Tuesday, April 10, 2012

Severe Weather Update for Tonight - Oklahoma

It's been relatively quiet across the southern Plains this evening, especially as compared to yesterday evening. Thunderstorms are currently breaking out in the Texas panhandle, and will continue moving Southeast across the immediate area before diminishing by around Midnight (due to the loss of daytime heating).  Very large hail is possible with this activity in the Texas panhandle for the next few hours.

During the overnight hours tonight and into the pre-dawn hours Wednesday, thunderstorms are forecast to develop along the Oklahoma/Kansas border (in northcentral Oklahoma and southcentral Kansas), along the nose of an increasingly moist, unstable airmass flowing Northward across the region.

While widespread and/or organized severe weather is not expected, some of these thunderstorms may produce hail near severe limits overnight as they organize and move Southeast across eastern Oklahoma and toward western Arkansas by dawn.

The above image is the latest run of the High Resolution Rapid Refresh (HRRR) model, an experimental, short term computer forecast model.   The valid time of the image is 6am CDT tomorrow, Wednesday, morning.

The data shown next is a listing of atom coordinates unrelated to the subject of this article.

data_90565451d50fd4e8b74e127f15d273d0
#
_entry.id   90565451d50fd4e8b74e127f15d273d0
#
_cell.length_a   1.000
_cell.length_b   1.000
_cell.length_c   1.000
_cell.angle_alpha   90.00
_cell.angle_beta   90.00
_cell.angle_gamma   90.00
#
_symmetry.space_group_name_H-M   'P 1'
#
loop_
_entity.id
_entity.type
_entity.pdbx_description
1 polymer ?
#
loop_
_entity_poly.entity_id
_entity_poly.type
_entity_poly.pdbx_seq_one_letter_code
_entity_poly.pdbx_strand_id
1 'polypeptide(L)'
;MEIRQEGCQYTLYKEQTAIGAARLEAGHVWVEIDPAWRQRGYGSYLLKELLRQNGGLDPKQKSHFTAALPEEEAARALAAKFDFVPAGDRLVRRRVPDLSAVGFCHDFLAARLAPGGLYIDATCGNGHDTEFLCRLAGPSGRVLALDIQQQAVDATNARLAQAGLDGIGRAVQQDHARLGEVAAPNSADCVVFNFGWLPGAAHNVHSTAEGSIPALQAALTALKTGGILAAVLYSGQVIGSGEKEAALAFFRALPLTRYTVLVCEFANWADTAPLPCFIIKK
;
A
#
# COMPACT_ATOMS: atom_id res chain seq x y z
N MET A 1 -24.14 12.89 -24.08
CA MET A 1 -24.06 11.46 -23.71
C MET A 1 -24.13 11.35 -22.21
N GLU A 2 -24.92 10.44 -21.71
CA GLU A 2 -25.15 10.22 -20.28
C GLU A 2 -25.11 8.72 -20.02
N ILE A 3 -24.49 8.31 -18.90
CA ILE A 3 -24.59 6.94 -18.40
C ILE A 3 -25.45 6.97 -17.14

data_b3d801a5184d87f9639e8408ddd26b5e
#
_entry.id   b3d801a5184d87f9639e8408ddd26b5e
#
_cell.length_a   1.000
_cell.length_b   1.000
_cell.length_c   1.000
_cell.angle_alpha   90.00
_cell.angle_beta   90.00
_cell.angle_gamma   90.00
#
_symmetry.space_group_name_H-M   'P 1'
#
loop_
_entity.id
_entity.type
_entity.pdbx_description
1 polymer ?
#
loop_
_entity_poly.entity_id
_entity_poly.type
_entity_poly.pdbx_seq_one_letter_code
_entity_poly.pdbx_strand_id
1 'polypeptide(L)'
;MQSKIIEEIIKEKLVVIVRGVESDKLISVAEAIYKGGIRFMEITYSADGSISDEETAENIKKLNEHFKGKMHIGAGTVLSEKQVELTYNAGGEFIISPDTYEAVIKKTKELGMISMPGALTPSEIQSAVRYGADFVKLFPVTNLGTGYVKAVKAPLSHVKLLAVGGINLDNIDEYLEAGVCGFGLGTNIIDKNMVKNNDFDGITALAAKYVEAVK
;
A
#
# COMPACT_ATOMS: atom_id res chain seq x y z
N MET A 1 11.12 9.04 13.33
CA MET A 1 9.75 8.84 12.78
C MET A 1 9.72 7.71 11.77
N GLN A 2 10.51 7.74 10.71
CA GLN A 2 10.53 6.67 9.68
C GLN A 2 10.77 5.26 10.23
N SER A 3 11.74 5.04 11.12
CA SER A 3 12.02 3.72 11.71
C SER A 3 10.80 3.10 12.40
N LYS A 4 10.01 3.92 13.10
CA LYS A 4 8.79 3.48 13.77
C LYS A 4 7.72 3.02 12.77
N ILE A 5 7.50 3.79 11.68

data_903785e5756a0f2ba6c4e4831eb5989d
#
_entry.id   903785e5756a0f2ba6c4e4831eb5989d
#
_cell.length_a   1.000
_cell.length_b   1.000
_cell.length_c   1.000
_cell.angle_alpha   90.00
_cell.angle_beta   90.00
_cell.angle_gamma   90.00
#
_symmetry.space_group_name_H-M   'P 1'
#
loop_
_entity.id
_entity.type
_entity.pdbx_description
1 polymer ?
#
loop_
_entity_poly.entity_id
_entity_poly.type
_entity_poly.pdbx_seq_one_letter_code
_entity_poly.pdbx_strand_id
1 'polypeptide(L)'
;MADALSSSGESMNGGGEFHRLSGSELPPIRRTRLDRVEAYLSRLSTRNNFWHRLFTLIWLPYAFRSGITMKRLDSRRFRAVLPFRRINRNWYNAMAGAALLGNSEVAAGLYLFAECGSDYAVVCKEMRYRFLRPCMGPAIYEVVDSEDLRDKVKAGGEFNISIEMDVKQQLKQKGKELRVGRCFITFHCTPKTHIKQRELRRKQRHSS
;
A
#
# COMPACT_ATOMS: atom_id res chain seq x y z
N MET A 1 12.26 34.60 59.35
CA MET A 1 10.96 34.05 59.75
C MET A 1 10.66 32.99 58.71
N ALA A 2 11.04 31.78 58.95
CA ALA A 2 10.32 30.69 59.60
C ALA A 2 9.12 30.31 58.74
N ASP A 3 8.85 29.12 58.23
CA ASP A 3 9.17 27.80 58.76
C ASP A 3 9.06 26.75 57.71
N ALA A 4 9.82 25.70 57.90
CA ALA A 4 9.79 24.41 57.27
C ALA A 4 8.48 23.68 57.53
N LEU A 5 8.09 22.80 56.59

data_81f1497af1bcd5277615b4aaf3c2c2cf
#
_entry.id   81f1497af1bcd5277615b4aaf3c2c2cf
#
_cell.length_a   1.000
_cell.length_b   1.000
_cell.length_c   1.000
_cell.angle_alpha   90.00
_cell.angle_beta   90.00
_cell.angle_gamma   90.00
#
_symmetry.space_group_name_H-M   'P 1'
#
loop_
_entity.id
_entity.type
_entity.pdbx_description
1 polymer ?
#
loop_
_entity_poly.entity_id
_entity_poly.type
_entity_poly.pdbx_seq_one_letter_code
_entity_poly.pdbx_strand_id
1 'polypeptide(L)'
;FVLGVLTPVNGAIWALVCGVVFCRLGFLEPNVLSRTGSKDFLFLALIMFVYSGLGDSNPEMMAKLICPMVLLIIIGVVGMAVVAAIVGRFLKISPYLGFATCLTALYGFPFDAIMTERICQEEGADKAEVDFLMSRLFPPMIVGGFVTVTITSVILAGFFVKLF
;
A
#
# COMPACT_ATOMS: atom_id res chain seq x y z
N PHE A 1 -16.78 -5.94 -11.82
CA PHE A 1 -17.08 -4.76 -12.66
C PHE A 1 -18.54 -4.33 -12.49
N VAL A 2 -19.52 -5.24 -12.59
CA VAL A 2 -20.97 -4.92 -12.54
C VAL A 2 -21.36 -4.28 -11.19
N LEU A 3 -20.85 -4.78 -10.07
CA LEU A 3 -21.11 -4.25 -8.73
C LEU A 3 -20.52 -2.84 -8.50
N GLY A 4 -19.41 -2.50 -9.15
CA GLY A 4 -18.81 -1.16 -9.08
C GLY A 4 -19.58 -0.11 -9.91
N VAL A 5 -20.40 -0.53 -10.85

As you can see, the model is forecasting a swath of thunderstorms to extend from near Wichita, KS across the Tulsa Metro area, and to the Arkansas border near Fayetteville by that time.   While the model forecast as to the location of the thunderstorm activity should not be taken as exact, it should give you a good idea as to what is expected to unfold later tonight after Midnight.

Heavy downpours of rain and some hail near severe limits can be expected with the activity overnight.

The threat of severe weather will be more significant back out West across the high Plains tomorrow, and will become increasingly more significant as it spreads Eastward across the central and southern Plains on Thursday, Friday and Saturday.

Folks living across the central and southern Plains region from Kansas into Oklahoma and Texas should prepare now and be ready to put severe weather safety precautions into action toward the end of the week.

Stay tuned for a detailed outlook as to the end of the week threat in a more detailed post tomorrow.

If you enjoy the blog, please click on the icons below to "Like" my facebook page and/or follow me on twitter. You'll find posts at these locations that aren't always on the blog, especially during rapidly changing weather situations...

No comments: